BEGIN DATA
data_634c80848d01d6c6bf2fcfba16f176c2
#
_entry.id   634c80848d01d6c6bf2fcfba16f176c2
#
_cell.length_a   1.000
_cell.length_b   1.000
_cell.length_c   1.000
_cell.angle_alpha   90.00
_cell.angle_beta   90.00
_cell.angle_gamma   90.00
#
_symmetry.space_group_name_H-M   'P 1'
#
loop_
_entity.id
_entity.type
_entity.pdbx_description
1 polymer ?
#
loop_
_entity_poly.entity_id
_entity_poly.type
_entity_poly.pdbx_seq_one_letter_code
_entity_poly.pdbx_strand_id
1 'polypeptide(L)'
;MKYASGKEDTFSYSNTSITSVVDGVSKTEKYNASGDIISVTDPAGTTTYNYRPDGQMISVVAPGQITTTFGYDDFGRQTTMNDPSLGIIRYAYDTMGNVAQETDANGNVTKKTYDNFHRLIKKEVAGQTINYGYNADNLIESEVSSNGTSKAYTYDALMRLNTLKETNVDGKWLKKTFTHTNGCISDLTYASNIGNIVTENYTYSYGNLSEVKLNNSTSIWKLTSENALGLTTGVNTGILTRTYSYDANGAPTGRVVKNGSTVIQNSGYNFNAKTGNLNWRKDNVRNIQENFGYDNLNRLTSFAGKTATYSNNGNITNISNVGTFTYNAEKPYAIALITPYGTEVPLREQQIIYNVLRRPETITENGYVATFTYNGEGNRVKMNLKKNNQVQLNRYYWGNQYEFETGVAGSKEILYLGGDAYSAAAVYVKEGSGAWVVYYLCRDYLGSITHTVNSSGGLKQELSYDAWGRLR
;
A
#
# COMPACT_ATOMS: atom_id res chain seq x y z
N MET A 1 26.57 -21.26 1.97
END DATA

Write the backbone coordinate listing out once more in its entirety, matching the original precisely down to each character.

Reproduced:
data_634c80848d01d6c6bf2fcfba16f176c2
#
_entry.id   634c80848d01d6c6bf2fcfba16f176c2
#
_cell.length_a   1.000
_cell.length_b   1.000
_cell.length_c   1.000
_cell.angle_alpha   90.00
_cell.angle_beta   90.00
_cell.angle_gamma   90.00
#
_symmetry.space_group_name_H-M   'P 1'
#
loop_
_entity.id
_entity.type
_entity.pdbx_description
1 polymer ?
#
loop_
_entity_poly.entity_id
_entity_poly.type
_entity_poly.pdbx_seq_one_letter_code
_entity_poly.pdbx_strand_id
1 'polypeptide(L)'
;MKYASGKEDTFSYSNTSITSVVDGVSKTEKYNASGDIISVTDPAGTTTYNYRPDGQMISVVAPGQITTTFGYDDFGRQTTMNDPSLGIIRYAYDTMGNVAQETDANGNVTKKTYDNFHRLIKKEVAGQTINYGYNADNLIESEVSSNGTSKAYTYDALMRLNTLKETNVDGKWLKKTFTHTNGCISDLTYASNIGNIVTENYTYSYGNLSEVKLNNSTSIWKLTSENALGLTTGVNTGILTRTYSYDANGAPTGRVVKNGSTVIQNSGYNFNAKTGNLNWRKDNVRNIQENFGYDNLNRLTSFAGKTATYSNNGNITNISNVGTFTYNAEKPYAIALITPYGTEVPLREQQIIYNVLRRPETITENGYVATFTYNGEGNRVKMNLKKNNQVQLNRYYWGNQYEFETGVAGSKEILYLGGDAYSAAAVYVKEGSGAWVVYYLCRDYLGSITHTVNSSGGLKQELSYDAWGRLR
;
A
#
# COMPACT_ATOMS: atom_id res chain seq x y z
N MET A 1 26.57 -21.26 1.97